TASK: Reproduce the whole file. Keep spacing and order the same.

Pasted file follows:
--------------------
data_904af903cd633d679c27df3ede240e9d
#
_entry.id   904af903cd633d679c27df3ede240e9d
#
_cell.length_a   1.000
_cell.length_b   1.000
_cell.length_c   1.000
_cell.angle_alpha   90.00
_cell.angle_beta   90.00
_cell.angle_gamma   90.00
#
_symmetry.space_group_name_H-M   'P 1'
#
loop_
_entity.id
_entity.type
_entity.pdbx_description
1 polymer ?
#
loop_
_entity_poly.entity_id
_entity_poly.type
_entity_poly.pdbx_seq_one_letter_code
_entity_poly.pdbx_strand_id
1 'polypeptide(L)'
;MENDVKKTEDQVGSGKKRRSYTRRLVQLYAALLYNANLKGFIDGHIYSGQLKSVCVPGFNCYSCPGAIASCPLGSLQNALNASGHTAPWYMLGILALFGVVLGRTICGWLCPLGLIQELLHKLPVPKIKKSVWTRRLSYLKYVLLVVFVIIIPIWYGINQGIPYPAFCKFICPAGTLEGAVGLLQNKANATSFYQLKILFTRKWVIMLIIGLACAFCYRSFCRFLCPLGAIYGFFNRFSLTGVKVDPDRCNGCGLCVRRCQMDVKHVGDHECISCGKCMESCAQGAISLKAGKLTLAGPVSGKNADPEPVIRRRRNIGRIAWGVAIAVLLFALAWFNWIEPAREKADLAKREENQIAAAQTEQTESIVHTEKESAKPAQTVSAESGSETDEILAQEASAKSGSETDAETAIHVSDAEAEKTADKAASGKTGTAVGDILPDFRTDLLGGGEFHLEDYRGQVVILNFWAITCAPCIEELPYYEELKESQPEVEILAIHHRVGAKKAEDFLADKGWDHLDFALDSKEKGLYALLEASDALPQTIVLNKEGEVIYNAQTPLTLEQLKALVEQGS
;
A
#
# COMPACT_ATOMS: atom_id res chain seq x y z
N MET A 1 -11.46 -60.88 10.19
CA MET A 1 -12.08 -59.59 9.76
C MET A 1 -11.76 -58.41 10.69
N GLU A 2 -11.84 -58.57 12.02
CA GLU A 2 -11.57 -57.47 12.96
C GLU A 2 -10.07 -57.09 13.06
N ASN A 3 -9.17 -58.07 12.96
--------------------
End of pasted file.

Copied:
data_904af903cd633d679c27df3ede240e9d
#
_entry.id   904af903cd633d679c27df3ede240e9d
#
_cell.length_a   1.000
_cell.length_b   1.000
_cell.length_c   1.000
_cell.angle_alpha   90.00
_cell.angle_beta   90.00
_cell.angle_gamma   90.00
#
_symmetry.space_group_name_H-M   'P 1'
#
loop_
_entity.id
_entity.type
_entity.pdbx_description
1 polymer ?
#
loop_
_entity_poly.entity_id
_entity_poly.type
_entity_poly.pdbx_seq_one_letter_code
_entity_poly.pdbx_strand_id
1 'polypeptide(L)'
;MENDVKKTEDQVGSGKKRRSYTRRLVQLYAALLYNANLKGFIDGHIYSGQLKSVCVPGFNCYSCPGAIASCPLGSLQNALNASGHTAPWYMLGILALFGVVLGRTICGWLCPLGLIQELLHKLPVPKIKKSVWTRRLSYLKYVLLVVFVIIIPIWYGINQGIPYPAFCKFICPAGTLEGAVGLLQNKANATSFYQLKILFTRKWVIMLIIGLACAFCYRSFCRFLCPLGAIYGFFNRFSLTGVKVDPDRCNGCGLCVRRCQMDVKHVGDHECISCGKCMESCAQGAISLKAGKLTLAGPVSGKNADPEPVIRRRRNIGRIAWGVAIAVLLFALAWFNWIEPAREKADLAKREENQIAAAQTEQTESIVHTEKESAKPAQTVSAESGSETDEILAQEASAKSGSETDAETAIHVSDAEAEKTADKAASGKTGTAVGDILPDFRTDLLGGGEFHLEDYRGQVVILNFWAITCAPCIEELPYYEELKESQPEVEILAIHHRVGAKKAEDFLADKGWDHLDFALDSKEKGLYALLEASDALPQTIVLNKEGEVIYNAQTPLTLEQLKALVEQGS
;
A
#
# COMPACT_ATOMS: atom_id res chain seq x y z
N MET A 1 -11.46 -60.88 10.19
CA MET A 1 -12.08 -59.59 9.76
C MET A 1 -11.76 -58.41 10.69
N GLU A 2 -11.84 -58.57 12.02
CA GLU A 2 -11.57 -57.47 12.96
C GLU A 2 -10.07 -57.09 13.06
N ASN A 3 -9.17 -58.07 12.96